Question: When doing a search for my engagement ring, I found that the same diamond appears on multiple sites and have different pricings. These are diamonds with the same exact GIA certification and the dimensions/proportions for them are exactly similar.
By the way, here are the links to what I had mentioned above:
1) 0.94 Heart from B2CJewels
2) 0.94 Heart from Since 1910
It happened again when I was surfing through Bluenile’s inventory.
1) 0.97 Heart from Bluenile
2) 0.97 Heart from B2C Jewels
It looks fishy to me. How can a diamond exists in 2 locations or be owned by the different vendors at the same time? Imagine if I were to purchased it, how can I be assured I will receive the actual diamond that is being listed? Could you shed some light on this?
Answer: Most online vendors list a virtual inventory in which they do not own. Instead, the actual diamonds are owned by a wholesaler who could allow several vendors to market the stone on their behalf. Different dealers could work with similar suppliers and because of that, some stones in their inventory could sometimes overlap.
Click image to see enlarged view (same diamond appears on multiple sites at Since 1910 & B2CJewels)
Most online stores do not have a physical store front. With virtual inventory, they do not have to worry about stock keeping or additional costs incurred with keeping physical diamonds in their inventory. This reduces their operation costs and overheads. In turn, the savings are also passed onto the consumers as they get to enjoy lower prices compared to buying in a brick and mortar store.
This is common practice in the online diamond industry. Both consumers and vendors win in this scenario. Wholesalers move their inventory faster and vendors also have a larger variety of stones for the consumer to choose from.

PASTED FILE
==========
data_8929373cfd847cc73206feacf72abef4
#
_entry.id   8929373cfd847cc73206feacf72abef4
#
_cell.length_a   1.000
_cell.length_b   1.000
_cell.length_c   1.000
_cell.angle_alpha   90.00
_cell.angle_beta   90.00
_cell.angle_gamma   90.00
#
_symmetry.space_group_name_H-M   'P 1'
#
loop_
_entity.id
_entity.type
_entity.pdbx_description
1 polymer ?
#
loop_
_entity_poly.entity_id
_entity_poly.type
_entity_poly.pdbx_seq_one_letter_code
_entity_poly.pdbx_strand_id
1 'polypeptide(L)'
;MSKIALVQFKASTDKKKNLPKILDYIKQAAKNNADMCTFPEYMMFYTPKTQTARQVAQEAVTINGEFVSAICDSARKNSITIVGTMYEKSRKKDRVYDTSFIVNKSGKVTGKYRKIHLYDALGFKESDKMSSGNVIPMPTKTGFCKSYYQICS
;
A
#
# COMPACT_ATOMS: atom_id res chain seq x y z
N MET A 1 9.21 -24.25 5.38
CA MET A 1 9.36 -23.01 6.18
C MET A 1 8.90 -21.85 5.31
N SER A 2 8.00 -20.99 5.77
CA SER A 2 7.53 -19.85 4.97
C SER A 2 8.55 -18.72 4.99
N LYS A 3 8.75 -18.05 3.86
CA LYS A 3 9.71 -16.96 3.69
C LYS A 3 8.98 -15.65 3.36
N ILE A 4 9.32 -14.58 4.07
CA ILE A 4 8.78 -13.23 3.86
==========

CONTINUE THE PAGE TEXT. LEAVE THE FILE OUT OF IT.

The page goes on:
So, if there’s a stone that you like or had short-listed, you need to call and check in with the vendor on the availability of the stones. Sometimes, listings can get outdated and inventory that had already been sold still shows up as a listing when the list don’t reflect the stone’s latest status.
Going for the cheapest listing doesn’t necessary means it is going to be the best deal for you. It is important to consider the policies that different companies have. For example, is there an upgrade policy for your ring? Do they offer free value added services like future ring sizing? Do they offer routine maintenance for your jewelry? Do they have buy back policies?
Some Internet vendors even go further by having the ability to access their virtual inventory and offer value added services like magnified images, light performance data. Depending on their outfit, some may even be able to call in the stone for an in-house gemologist review on your behalf.